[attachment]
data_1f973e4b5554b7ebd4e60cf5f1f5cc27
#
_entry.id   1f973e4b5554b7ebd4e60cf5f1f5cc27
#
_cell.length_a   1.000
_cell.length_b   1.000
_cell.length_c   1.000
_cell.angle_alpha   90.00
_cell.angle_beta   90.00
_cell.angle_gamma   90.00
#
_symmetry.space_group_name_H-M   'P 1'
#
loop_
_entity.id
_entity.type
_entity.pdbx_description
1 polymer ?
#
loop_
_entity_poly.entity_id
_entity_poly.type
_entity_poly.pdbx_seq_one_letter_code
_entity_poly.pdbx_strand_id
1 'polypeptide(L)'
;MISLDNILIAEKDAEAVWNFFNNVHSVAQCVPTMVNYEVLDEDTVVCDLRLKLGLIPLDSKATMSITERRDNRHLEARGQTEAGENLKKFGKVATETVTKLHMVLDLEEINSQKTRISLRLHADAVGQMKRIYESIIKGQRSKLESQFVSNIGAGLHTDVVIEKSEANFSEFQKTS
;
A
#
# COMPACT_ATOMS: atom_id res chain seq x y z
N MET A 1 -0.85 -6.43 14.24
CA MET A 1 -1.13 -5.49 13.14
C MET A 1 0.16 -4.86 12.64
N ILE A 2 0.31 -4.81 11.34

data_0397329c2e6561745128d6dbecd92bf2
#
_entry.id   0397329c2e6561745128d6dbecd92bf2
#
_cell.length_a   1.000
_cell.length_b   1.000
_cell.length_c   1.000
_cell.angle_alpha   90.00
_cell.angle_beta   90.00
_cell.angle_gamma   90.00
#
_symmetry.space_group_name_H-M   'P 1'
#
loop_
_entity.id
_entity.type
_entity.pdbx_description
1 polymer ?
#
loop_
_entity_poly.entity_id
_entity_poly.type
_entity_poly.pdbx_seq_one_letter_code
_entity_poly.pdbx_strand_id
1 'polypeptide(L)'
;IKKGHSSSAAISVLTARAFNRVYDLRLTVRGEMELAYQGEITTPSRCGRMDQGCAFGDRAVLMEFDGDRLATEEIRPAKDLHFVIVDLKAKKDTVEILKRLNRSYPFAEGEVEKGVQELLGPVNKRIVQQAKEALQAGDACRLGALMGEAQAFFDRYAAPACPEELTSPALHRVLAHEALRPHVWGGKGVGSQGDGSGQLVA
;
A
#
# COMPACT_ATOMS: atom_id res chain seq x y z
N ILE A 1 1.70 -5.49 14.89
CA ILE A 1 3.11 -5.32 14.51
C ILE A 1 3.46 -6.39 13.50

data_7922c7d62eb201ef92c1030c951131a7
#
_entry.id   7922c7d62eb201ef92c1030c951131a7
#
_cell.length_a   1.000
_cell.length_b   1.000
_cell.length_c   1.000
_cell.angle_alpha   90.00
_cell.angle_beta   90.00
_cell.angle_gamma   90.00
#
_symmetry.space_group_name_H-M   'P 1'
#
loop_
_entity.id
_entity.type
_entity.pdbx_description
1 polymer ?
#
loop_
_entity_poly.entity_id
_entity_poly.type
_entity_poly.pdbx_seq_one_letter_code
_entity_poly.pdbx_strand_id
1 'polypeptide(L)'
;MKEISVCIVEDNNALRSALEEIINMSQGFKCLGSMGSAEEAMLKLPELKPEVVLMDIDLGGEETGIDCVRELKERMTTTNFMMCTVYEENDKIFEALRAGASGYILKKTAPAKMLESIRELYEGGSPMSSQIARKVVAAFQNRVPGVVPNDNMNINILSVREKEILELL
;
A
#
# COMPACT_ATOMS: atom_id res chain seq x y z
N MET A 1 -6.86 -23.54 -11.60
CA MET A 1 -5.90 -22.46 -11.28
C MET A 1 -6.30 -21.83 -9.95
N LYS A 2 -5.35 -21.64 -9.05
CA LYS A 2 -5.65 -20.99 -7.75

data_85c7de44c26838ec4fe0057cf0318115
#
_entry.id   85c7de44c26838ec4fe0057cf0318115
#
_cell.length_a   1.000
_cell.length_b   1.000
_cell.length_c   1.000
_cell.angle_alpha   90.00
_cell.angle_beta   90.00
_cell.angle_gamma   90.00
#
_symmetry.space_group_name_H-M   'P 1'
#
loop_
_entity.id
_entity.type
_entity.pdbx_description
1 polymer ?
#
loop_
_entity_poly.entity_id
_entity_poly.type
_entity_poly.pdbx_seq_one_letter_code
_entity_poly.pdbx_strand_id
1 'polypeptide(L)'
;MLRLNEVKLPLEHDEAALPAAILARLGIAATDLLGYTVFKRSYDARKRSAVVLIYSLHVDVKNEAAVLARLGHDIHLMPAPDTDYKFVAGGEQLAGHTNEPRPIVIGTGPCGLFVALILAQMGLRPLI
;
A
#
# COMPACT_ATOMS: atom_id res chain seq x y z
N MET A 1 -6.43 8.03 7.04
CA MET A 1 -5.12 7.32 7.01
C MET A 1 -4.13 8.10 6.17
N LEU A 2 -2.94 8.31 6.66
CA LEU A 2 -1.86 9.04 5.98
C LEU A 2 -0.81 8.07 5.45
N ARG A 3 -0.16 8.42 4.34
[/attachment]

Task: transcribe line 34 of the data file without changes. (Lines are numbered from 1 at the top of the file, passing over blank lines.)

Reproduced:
N ILE A 2 0.31 -4.81 11.34